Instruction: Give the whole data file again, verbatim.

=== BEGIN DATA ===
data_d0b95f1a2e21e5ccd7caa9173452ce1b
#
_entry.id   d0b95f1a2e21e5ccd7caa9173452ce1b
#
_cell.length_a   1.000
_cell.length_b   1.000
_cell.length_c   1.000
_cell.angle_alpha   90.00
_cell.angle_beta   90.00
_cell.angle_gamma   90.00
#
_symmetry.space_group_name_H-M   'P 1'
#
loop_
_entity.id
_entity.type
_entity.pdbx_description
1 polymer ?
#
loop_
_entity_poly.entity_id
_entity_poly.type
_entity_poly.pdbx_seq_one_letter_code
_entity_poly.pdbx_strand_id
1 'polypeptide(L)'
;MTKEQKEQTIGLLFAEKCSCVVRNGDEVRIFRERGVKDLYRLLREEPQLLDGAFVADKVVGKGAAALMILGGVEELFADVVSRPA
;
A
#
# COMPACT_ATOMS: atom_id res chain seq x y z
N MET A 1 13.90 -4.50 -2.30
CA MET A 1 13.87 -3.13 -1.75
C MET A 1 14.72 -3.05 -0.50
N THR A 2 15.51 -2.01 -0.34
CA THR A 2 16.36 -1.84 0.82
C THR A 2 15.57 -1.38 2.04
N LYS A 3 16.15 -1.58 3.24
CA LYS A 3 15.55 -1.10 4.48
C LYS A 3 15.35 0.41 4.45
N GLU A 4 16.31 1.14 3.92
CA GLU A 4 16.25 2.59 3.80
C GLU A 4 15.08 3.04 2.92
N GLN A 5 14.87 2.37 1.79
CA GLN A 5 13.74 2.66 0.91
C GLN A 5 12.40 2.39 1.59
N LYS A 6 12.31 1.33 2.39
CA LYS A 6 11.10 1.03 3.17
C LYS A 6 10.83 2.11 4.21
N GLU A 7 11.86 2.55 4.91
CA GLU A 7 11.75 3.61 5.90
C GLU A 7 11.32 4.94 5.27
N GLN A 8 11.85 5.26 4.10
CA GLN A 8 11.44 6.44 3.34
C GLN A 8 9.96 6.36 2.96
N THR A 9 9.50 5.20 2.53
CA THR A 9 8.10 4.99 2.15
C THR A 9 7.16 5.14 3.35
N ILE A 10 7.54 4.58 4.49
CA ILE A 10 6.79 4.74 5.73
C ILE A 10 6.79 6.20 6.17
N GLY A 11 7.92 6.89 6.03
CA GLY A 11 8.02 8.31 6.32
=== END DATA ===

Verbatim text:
data_d0b95f1a2e21e5ccd7caa9173452ce1b
#
_entry.id   d0b95f1a2e21e5ccd7caa9173452ce1b
#
_cell.length_a   1.000
_cell.length_b   1.000
_cell.length_c   1.000
_cell.angle_alpha   90.00
_cell.angle_beta   90.00
_cell.angle_gamma   90.00
#
_symmetry.space_group_name_H-M   'P 1'
#
loop_
_entity.id
_entity.type
_entity.pdbx_description
1 polymer ?
#
loop_
_entity_poly.entity_id
_entity_poly.type
_entity_poly.pdbx_seq_one_letter_code
_entity_poly.pdbx_strand_id
1 'polypeptide(L)'
;MTKEQKEQTIGLLFAEKCSCVVRNGDEVRIFRERGVKDLYRLLREEPQLLDGAFVADKVVGKGAAALMILGGVEELFADVVSRPA
;
A
#
# COMPACT_ATOMS: atom_id res chain seq x y z
N MET A 1 13.90 -4.50 -2.30
CA MET A 1 13.87 -3.13 -1.75
C MET A 1 14.72 -3.05 -0.50
N THR A 2 15.51 -2.01 -0.34
CA THR A 2 16.36 -1.84 0.82
C THR A 2 15.57 -1.38 2.04
N LYS A 3 16.15 -1.58 3.24
CA LYS A 3 15.55 -1.10 4.48
C LYS A 3 15.35 0.41 4.45
N GLU A 4 16.31 1.14 3.92
CA GLU A 4 16.25 2.59 3.80
C GLU A 4 15.08 3.04 2.92
N GLN A 5 14.87 2.37 1.79
CA GLN A 5 13.74 2.66 0.91
C GLN A 5 12.40 2.39 1.59
N LYS A 6 12.31 1.33 2.39
CA LYS A 6 11.10 1.03 3.17
C LYS A 6 10.83 2.11 4.21
N GLU A 7 11.86 2.55 4.91
CA GLU A 7 11.75 3.61 5.90
C GLU A 7 11.32 4.94 5.27
N GLN A 8 11.85 5.26 4.10
CA GLN A 8 11.44 6.44 3.34
C GLN A 8 9.96 6.36 2.96
N THR A 9 9.50 5.20 2.53
CA THR A 9 8.10 4.99 2.15
C THR A 9 7.16 5.14 3.35
N ILE A 10 7.54 4.58 4.49
CA ILE A 10 6.79 4.74 5.73
C ILE A 10 6.79 6.20 6.17
N GLY A 11 7.92 6.89 6.03
CA GLY A 11 8.02 8.31 6.32